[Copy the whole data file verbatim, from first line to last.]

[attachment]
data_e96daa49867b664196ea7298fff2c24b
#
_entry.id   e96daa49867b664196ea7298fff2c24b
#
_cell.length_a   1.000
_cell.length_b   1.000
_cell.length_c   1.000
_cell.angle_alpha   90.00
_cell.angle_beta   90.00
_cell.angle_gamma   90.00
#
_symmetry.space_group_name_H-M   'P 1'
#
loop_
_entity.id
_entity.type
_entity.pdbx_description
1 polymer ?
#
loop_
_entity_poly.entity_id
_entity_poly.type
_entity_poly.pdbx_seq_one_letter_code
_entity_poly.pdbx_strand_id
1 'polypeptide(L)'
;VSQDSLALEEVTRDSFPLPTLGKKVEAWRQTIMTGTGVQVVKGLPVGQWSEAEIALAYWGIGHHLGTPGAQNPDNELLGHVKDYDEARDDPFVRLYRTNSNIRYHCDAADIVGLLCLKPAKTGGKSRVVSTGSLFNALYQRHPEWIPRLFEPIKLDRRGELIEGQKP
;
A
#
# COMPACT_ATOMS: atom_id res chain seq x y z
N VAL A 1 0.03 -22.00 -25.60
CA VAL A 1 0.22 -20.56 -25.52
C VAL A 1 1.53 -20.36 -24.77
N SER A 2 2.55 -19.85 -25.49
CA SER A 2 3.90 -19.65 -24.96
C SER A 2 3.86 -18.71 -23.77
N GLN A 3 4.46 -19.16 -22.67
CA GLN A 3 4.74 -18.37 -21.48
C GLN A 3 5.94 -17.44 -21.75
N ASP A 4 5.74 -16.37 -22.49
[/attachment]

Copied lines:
data_e96daa49867b664196ea7298fff2c24b
#
_entry.id   e96daa49867b664196ea7298fff2c24b
#
_cell.length_a   1.000
_cell.length_b   1.000
_cell.length_c   1.000
_cell.angle_alpha   90.00
_cell.angle_beta   90.00
_cell.angle_gamma   90.00
#
_symmetry.space_group_name_H-M   'P 1'
#
loop_
_entity.id
_entity.type
_entity.pdbx_description
1 polymer ?
#
loop_
_entity_poly.entity_id
_entity_poly.type
_entity_poly.pdbx_seq_one_letter_code
_entity_poly.pdbx_strand_id
1 'polypeptide(L)'
;VSQDSLALEEVTRDSFPLPTLGKKVEAWRQTIMTGTGVQVVKGLPVGQWSEAEIALAYWGIGHHLGTPGAQNPDNELLGHVKDYDEARDDPFVRLYRTNSNIRYHCDAADIVGLLCLKPAKTGGKSRVVSTGSLFNALYQRHPEWIPRLFEPIKLDRRGELIEGQKP
;
A
#
# COMPACT_ATOMS: atom_id res chain seq x y z
N VAL A 1 0.03 -22.00 -25.60
CA VAL A 1 0.22 -20.56 -25.52
C VAL A 1 1.53 -20.36 -24.77
N SER A 2 2.55 -19.85 -25.49
CA SER A 2 3.90 -19.65 -24.96
C SER A 2 3.86 -18.71 -23.77
N GLN A 3 4.46 -19.16 -22.67
CA GLN A 3 4.74 -18.37 -21.48
C GLN A 3 5.94 -17.44 -21.75
N ASP A 4 5.74 -16.37 -22.49